Timucuan Preserve and the Timucuan Trail Parks Foundation Award $1,500 in Research Grants

recipients of grants
2014 Grant recipients Taylor Montgomery, Dr. John Enz, David Markus, Liliana Kolluri, Lanie Peterson, Danielle D’Amato and Shauna Allen at the January 23, 2015 Science and History Symposium.

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News Release Date: May 20, 2015

Contact: Shauna Allen, Chief of Resource Stewardship and Partnerships, (904) 221-7567 ext. 115

Jacksonville, FL (May 4, 2015) –The National Park Service and its official Friends Group, the Timucuan Trail Parks Foundation, are proud to announce the three recipients of $500 research grants from the "Timucuan Preserve Student Research Grant Program." This is the third year of the program established through sponsorships at annual "Timucuan Science &History Symposium" held in January 2015. Grant sponsors include the Jacksonville University's Marine Science Research Institute and the Rose Garden Club.

To qualify, applicants had to be currently enrolled as undergraduate or graduate students and submit research project proposals. The purpose of the grant is to provide the student with financial support while conducting research.The three recipients are Betsy Kurimo-Beechuk of the University of Georgia;Sean Sharp and Tracey Wallace-Timonere of the University of Florida. The final research report must be completed by December 31, 2015, and the students will present their work at the 5th Annual "Timucuan Science and History Symposium" on January 22, 2016.

"We are grateful to have the support of the Timucuan Trails Park Foundation as we engage the next generation of park scientists and researchers. With their assistance we are not only creating opportunities for students to connect with the National Park Service, but expanding our body of scientific knowledge to help us manage these precious resources," says Shauna Allen, Chief of Resource Stewardship and Partnerships."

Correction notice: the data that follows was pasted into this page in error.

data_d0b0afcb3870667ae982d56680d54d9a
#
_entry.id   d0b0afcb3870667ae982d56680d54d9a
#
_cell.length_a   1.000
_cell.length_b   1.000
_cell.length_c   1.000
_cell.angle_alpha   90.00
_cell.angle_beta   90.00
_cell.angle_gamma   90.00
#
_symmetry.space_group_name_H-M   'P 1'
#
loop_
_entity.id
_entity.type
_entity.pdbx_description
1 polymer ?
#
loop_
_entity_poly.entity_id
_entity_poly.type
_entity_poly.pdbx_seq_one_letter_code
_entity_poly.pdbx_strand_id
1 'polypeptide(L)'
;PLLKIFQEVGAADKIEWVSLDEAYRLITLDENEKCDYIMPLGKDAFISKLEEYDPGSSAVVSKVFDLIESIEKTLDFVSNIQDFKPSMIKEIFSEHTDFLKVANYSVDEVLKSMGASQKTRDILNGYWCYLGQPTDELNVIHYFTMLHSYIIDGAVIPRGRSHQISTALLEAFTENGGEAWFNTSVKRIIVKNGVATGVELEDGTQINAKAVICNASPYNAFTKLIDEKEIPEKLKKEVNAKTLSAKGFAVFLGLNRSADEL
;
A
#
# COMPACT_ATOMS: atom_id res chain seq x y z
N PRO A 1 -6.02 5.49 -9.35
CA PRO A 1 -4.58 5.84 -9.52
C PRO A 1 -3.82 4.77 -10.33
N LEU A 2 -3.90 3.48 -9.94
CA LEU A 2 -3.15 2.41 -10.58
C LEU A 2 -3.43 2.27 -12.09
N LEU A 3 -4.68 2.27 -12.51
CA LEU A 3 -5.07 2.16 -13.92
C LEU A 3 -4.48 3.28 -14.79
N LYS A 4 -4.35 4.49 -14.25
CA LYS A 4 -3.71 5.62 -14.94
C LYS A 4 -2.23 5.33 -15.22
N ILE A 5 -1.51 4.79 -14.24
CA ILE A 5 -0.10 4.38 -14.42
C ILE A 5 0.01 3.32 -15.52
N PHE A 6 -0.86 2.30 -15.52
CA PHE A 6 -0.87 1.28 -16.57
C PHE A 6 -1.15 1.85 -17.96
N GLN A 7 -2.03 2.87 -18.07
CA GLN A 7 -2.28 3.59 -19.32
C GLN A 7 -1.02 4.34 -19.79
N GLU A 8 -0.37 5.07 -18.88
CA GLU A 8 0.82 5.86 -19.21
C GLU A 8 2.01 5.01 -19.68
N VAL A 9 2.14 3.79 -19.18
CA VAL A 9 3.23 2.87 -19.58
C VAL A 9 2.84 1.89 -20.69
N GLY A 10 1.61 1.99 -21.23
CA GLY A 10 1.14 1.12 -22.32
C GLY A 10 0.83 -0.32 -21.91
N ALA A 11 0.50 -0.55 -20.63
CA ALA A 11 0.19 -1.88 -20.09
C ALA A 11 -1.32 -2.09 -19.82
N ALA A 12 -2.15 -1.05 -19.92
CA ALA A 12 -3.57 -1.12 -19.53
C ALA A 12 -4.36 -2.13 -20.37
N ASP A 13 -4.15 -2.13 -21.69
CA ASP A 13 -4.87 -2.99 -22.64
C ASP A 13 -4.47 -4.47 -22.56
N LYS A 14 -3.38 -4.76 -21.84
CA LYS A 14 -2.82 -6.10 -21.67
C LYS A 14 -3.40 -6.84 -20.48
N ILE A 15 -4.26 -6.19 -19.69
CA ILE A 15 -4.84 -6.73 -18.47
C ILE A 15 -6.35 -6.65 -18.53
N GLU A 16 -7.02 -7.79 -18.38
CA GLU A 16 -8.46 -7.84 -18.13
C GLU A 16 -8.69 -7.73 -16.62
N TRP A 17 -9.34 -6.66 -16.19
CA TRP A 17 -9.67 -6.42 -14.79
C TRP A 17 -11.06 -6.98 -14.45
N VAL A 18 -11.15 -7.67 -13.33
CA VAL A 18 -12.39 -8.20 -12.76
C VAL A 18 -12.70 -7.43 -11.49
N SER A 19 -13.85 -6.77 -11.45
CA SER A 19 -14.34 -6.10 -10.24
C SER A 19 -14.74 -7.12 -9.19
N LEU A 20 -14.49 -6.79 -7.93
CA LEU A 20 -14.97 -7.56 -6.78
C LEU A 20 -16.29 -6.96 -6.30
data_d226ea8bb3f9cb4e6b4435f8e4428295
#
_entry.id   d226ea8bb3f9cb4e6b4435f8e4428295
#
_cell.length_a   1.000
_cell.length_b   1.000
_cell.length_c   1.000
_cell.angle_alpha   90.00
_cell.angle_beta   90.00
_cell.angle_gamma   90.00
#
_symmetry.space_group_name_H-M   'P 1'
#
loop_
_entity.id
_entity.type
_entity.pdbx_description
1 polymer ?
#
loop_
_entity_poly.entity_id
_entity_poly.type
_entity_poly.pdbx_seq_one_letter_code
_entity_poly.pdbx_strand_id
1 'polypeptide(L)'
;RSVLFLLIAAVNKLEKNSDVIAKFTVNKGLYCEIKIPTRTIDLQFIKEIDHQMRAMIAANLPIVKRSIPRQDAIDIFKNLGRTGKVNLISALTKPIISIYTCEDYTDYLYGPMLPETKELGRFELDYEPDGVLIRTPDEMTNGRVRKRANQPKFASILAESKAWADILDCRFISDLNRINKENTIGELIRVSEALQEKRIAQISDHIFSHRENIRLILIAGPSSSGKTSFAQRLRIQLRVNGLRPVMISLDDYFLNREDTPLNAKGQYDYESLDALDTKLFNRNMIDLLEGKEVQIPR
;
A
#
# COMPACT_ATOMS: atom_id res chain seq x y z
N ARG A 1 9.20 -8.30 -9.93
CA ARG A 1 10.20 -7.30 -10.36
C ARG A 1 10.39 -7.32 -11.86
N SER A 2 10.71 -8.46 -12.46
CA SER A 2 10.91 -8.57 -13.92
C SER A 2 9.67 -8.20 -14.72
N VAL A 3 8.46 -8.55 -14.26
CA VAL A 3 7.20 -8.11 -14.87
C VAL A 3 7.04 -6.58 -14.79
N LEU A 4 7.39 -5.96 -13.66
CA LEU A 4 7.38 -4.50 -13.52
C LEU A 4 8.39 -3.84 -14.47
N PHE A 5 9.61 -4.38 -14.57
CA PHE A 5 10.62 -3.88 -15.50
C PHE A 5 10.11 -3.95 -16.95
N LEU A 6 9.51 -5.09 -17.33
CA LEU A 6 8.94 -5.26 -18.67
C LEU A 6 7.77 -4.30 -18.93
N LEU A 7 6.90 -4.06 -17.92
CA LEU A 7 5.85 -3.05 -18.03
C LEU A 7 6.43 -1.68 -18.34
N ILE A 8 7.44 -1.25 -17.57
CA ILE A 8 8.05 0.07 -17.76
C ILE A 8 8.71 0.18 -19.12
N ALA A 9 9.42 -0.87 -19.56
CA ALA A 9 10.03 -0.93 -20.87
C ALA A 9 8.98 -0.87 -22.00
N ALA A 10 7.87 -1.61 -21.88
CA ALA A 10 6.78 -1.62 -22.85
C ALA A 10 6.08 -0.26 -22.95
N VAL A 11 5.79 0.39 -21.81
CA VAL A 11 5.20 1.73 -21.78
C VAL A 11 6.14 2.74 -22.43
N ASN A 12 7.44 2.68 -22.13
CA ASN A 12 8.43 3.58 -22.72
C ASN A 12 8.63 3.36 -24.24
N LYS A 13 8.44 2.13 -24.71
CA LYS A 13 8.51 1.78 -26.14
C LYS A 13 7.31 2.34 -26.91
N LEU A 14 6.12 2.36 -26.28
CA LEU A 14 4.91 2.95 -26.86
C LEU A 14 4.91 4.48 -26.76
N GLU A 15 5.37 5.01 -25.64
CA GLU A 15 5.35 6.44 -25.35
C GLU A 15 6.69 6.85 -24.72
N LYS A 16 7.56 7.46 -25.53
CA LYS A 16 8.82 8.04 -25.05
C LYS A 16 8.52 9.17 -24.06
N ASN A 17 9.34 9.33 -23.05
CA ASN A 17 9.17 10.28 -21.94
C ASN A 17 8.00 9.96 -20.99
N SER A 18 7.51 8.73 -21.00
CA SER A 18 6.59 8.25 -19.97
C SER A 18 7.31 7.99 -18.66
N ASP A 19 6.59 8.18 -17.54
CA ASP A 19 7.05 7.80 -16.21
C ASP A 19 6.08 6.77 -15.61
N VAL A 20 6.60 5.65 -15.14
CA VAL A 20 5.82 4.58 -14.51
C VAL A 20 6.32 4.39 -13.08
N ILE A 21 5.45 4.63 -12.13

"We are very excited to be able to offer this grant program to support students so they can conduct research in the Timucuan Preserve. There is so much to learn about this complex eco-system, ranging from the biological diversity to the vast historical significance this area holds," says Maria Mark, executive director of TTPF. "It is important that we, as the official Friends Group for our National Park, are a part of this program and to support this needed research. We are grateful to our 2015 sponsors, Jacksonville University and the University of North Florida. Next year, we're hoping to increase the level of sponsors so we can double the number of grants available, which are awarded in $500 or $1000 increments, depending on the sponsorship level."


Timucuan Ecological and Historic Preserve was established in 1988. Its 46,000 acres contain unique natural and cultural resources, including one of the last unspoiled coastal wetlands on the Atlantic Coast. It helps to preserve 6,000 years of human history in Florida, including vestiges of the Timucua Indians, the French colonization at Fort Caroline, the period of Spanish ownership of Florida, and the Kingsley Plantation. Visit the Timucuan Preserve website: https://www.nps.gov/timu


The Timucuan Trail Parks Foundation (TTPF) is the official non-profit support organization for the Timucuan Trail State and National Parks, which comprises the largest urban park system in the United States.Established in 1999 as the Preservation Project Jacksonville non-profit organization, TTPF supports these parks through fundraising, marketing and advocating, but most importantly, by connecting our community to their parks. For more information about TTPF and how you become involved and become a "Friend of the Parks," please visit our website: www.TimucuanTrailParksFoundation.org

Last updated: May 20, 2015

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